Parrot: Squawk! Aye-aye, Cap'n!
Black Jack: Don't you just love clichés?
—"Charrrmed!" (yes, that's actually the episode title)
"The writing was okay, I guess. But I couldn't take it anymore after Harry returned from his first run-in with the Dementors to find the Ring Wraiths had burned the Lars Homestead.
It seems like I already heard these stories before... only thing is, the names sound different."
— Grandma, Ceremony
"WHAT'S THIS? THE VAULT HUNTER IS BREAKING INTO TORGUE SECURITY! WHAT A RENEGADE! A RENEGADE COP WHO DON'T PLAY BY NOBODY'S RULES UNTIL THE COMMISSIONER ASSIGNS HIM A TALKING ROBOT DOG FOR A PARTNER WHO HELPS HIM TRACK DOWN THE CRIME SYNDICATE THAT MURDERED HIS FAMILY ALL THE WHILE TEACHING HIM A LITTLE SOMETHING ABOUT LIFE IN THE PROCESS THURSDAYS AT NINE!"
"The catalogue of clichés and obvious situations is as long as the play, which seemed endless. At each rise of the curtain it was possible not only to anticipate the argument but the phrasing of the lines. Probably the only thing that kept the audience from chanting the speeches with the actors was the incurable optimism implicit in theatregoing which engenders the hope that the author just could not dare to use such familiar stuff: 'Doctor, he's just got to get well!' — 'Go ahead, son, every man has to cry sometime,' etc."
— Donald Maggini, quoted by George Jean Nathan in his review of the play Winged Victory by Moss Hart
"In due course we arrive at the Mirror Scene: 'She was not even comforted by the sight of her naturally rosy skin, her round shoulders, the hair which fell down to her hips and took four buckets of rain water to wash.' The Nubile Scene: 'She had always avoided undressing even in front of other women, because she was ashamed of her breasts, which were large, big and generous even for a woman of her build.' Wisdom Phrases: 'The dangers of beauty are well known: narcissism, irresponsibility, selfishness.' Or, 'Evil people always support each other; that is their chief strength.' Like Hitler and Stalin?"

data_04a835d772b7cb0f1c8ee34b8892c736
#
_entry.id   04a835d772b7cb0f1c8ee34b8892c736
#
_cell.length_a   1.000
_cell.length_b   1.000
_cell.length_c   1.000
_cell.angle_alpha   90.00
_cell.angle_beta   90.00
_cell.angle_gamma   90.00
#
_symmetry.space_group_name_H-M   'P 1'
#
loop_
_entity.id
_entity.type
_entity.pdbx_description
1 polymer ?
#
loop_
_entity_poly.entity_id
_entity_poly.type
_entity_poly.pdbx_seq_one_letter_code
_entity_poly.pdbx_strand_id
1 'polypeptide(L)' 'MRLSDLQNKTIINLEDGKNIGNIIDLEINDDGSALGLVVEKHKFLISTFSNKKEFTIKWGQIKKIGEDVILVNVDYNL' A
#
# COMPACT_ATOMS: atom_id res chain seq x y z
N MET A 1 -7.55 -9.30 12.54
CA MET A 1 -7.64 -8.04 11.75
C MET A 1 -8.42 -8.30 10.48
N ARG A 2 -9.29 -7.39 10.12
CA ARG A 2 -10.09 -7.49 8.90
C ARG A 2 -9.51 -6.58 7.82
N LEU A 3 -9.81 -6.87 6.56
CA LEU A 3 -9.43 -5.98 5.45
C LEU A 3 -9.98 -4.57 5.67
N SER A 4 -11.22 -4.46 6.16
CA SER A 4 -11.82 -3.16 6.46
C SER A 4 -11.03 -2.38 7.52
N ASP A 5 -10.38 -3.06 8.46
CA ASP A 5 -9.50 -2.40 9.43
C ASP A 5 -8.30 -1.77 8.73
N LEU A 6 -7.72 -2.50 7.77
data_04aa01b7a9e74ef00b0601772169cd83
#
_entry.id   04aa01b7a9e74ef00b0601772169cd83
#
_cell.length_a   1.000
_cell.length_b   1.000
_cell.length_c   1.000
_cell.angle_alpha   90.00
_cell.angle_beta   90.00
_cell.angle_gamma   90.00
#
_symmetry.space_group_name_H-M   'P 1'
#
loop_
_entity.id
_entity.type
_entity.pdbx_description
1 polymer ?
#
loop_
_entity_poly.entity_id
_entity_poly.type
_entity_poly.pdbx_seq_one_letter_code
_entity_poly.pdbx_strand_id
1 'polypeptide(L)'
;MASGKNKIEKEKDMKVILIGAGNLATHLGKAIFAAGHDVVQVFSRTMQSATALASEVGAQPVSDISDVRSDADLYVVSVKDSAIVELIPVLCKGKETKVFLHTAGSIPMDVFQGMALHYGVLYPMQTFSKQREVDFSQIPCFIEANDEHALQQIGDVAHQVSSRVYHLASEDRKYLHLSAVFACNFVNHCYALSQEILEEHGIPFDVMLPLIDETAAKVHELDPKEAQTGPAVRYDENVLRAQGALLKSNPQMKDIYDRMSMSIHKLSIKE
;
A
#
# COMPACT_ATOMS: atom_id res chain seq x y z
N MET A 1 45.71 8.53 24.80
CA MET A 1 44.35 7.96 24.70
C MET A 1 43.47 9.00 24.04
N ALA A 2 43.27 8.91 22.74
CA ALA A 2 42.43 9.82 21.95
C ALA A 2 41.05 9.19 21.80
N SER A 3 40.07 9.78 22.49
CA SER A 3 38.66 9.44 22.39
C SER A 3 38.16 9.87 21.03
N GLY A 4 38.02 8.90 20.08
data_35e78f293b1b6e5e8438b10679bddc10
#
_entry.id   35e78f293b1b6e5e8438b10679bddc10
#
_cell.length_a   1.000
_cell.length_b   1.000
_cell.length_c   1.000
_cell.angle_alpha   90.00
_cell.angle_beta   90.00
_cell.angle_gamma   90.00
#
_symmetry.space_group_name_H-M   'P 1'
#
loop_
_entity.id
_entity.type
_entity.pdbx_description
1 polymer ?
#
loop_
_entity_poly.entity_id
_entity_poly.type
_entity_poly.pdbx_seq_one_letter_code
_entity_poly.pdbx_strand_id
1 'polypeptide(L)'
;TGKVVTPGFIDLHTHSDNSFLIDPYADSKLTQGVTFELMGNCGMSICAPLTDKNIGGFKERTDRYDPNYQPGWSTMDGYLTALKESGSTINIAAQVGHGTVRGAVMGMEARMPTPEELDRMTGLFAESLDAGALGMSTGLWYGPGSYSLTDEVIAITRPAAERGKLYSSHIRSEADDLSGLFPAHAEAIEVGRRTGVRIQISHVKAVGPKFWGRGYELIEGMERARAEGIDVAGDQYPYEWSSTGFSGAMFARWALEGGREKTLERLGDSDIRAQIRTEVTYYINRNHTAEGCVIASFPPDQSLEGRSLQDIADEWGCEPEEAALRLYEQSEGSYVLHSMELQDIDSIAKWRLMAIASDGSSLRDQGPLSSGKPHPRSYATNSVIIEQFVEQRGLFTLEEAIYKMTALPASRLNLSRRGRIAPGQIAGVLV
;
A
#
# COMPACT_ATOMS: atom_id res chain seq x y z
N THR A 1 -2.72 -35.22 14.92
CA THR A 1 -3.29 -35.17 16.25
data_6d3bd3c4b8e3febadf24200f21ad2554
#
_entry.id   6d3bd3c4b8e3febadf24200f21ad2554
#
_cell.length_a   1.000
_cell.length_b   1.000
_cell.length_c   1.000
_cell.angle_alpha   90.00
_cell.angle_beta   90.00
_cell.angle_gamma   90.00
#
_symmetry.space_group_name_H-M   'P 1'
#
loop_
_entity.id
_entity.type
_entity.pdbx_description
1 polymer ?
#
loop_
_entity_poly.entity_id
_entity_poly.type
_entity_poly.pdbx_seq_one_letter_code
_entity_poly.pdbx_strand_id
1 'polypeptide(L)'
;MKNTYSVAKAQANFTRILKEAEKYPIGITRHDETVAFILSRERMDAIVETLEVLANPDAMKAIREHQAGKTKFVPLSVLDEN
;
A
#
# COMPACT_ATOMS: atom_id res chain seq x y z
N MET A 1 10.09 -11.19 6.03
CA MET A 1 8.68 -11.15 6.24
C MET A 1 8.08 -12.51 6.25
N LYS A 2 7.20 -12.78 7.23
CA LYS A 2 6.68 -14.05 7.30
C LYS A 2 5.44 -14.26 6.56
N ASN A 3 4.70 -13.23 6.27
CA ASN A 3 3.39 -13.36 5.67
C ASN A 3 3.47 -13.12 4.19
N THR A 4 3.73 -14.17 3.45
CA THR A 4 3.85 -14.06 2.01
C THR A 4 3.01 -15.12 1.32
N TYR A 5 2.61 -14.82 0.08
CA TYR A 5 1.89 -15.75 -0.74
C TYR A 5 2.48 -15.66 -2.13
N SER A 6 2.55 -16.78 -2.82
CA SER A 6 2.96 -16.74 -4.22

— Gore Vidal, The Top Ten Best Sellers According to the Sunday New York Times as of January 7, 1973
"I had already taken in a Deanna Durbin musical and had just settled down miserably to a 1938 Warner Brothers gangster movie called Angels with Dirty Faces. Then it happened. Midway through the first reel, one of the supporting players snarled, "Them rotten coppers will never get Rocky Sullivan--he's too smart for them," and at that instant I knew, as if by magic, everything that was going to take place during the rest of the movie, right down to that final scene where Rocky Sullivan would be dragged screaming to the electric chair... Thinking about Angels with Dirty Faces, and about the vast, tawdry repertory of thirties films that I knew so well, it suddenly dawned on me that the early scenes of virtually every Hollywood movie of that era contained a similar moment of précis—a brief exchange of dialogue, or, in some instances, merely one line, that gave away the entire film... Once the experienced viewer extracted this essence he could switch off his set and go to bed, where simply by adding a generous amount of mental hot water he could turn it into a full-length feature, creating what I've lately come to think of as the Instant Movie, a potion that can be consumed in two or three fast gulps just before sleep."
— Thomas Meehan, "Add Hot Water; Serves Fourteen Million"